No real lardwatch this week folks as Mrs K and I feel so fat we daren’t even get on the scales. Exercise is getting harder to fit in and we had a VERY large meal on Saturday at St Giles House in Norwich. The food so was rich, that our bodies spent all night busily (and noisily) digesting it, instead of turning off the power and allowing us to sleep. And speaking of turning off the power, we had a very unusual end to the evening. As we were sitting in the lounge of St Giles House after our meal, listening to the sofas groan under the weight of our stuffed frames, there was a power cut. Not just at St Giles House, but throughout Norwich City centre. We actually had to give our credit card details by candle light and walk back through a pitch black Norwich, finding our way to the car in the nearby multi-storey car park with a bat that the restaurant had kindly lent us. We did wonder if all of the power had been diverted from Norwich directly to our stomachs to tackle the calorific catastrophe to our diets, but no, EON energy were just having a blip.
Next week on Lardwatch: real news, weightloss and Kristen Scott-Thomas (and I hope you’ll remember that two out of three ain’t bad).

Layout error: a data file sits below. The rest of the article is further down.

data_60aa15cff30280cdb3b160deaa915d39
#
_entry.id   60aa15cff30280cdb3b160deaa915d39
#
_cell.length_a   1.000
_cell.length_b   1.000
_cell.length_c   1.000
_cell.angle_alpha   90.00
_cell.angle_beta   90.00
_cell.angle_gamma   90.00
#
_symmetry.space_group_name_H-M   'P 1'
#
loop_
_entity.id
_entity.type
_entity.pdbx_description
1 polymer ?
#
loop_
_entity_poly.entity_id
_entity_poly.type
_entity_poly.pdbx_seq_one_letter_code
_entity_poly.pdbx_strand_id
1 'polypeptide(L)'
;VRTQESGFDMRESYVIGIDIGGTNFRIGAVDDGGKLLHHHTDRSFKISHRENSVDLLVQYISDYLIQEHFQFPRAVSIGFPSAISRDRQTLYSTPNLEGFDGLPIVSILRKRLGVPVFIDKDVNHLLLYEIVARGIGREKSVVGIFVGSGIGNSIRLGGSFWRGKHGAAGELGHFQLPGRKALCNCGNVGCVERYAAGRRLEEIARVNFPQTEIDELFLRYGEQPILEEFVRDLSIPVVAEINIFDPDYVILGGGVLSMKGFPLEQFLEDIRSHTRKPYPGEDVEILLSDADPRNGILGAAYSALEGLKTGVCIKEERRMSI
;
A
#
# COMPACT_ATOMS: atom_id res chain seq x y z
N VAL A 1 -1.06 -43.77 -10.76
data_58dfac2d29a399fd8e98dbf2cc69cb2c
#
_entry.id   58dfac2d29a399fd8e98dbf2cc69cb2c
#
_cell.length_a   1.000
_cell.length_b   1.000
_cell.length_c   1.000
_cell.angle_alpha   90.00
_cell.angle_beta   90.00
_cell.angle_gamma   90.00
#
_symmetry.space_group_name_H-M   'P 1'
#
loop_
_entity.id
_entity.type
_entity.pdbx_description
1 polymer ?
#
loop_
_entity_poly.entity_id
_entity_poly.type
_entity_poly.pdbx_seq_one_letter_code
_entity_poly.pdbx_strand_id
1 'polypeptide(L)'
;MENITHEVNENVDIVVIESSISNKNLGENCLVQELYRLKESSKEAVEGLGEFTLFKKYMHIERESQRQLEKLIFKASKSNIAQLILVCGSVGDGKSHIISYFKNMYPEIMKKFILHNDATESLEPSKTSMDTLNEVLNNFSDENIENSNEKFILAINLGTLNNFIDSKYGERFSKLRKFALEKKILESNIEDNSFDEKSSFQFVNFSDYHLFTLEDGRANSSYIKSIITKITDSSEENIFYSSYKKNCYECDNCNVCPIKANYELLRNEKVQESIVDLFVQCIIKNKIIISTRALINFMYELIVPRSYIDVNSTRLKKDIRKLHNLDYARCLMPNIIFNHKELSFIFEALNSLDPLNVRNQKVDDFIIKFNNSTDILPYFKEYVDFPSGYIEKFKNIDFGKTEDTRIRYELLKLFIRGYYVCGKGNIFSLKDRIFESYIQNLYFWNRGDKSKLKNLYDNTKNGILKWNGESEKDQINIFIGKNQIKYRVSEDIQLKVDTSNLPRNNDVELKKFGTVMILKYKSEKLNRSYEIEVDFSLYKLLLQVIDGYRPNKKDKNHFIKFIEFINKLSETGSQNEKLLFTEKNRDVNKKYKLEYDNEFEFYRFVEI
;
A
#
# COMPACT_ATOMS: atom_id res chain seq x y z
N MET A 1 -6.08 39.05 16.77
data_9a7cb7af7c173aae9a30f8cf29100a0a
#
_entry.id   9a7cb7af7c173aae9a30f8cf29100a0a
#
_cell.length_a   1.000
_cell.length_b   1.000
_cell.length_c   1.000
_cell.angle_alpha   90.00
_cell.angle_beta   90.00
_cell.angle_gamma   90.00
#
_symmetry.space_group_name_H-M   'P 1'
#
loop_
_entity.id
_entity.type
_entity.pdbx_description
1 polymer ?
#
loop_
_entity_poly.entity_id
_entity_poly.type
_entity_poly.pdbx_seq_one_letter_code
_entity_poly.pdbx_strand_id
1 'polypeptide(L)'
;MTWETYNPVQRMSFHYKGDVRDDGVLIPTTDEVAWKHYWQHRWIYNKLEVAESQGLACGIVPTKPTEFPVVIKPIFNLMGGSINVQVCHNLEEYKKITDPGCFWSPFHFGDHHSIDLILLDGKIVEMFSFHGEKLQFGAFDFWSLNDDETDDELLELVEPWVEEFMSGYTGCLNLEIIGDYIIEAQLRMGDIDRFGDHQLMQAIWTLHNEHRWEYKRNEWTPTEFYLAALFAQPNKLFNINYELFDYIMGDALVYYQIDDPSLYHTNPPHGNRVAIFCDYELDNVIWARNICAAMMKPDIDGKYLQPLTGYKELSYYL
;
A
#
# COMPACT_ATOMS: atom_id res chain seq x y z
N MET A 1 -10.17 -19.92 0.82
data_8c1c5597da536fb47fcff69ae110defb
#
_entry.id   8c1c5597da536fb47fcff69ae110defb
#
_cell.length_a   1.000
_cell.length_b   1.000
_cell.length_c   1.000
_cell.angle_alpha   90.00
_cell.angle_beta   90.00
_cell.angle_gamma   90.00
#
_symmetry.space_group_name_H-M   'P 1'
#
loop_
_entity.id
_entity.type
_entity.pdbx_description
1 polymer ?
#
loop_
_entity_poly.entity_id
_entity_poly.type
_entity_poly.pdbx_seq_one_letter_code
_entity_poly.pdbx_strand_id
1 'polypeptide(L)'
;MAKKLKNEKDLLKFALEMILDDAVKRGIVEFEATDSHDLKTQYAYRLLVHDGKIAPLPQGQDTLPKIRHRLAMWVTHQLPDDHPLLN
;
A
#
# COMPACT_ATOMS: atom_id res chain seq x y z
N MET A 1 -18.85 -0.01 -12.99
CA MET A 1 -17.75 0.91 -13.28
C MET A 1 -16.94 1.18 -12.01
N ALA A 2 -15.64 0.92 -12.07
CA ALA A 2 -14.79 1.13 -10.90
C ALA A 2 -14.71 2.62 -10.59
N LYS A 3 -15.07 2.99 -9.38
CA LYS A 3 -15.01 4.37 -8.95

I have recently discovered a vast army of cartoonists publishing on the web – the quality ranging from amateur fan art to the slick professional enjoying the freedom to produce more personal work. Not quite sure where today’s Fri-llustrator fits into that, but I don’t care because I really love his work. David Libens is a Belgian cartoonist, based in the US of A, who draws in this wonderful free style that I adore. Drawing literally from his own experience, he makes beautiful, personal comics about life as a transatlantic cartoonist. It’s funny, ever since I discovered Reiser and Wolinski back in 1981, I go weak at the knees everytime I see lovely loose drawings with French captions.
I’ve illustrated this post with some of my favourite pages from his sketchbooks that he posted on his page at grandpapier.org and if you enjoy the wealth of material you see there, check out Badaboum Twist, David Libens personal blog.
All images © 2010 David Libens.
One of my favourite illustration agencies/collectives is the groovy transatlantic Heart. Not only do they feature a roster of nearly all of my favourite illustrators (some of which I’ve featured in my Fri-llustrator-days) but they are also in the habit of sending me lovely goodies, like posters and a beautiful 2010 Diary, which I’m now defiling with my ghastly handwriting.
Anyway, they’ve just updated their website and it’s well fab, issit – I especially liked the Heart artists portraits drawn by other Heart artists. And if you keep hitting the Heart logo on the home page, the screen refresh changes the main illustration (see the cropped version of Ben Kirchner’s contribution above).
Lovely work, lovely site.
Image © 2010 Heart/Ben Kirchner.
Good news, Lardwatchin’ Lardwatchers – my odd power walk, lone cycle ride and the salads for lunch are working! On the first week of seriously trying to shed the pounds, I can report that the Earth’s gravitational pull on my good self has decreased by two pounds. Let’s hope that next week, I’m even more weight-less (geddit?!).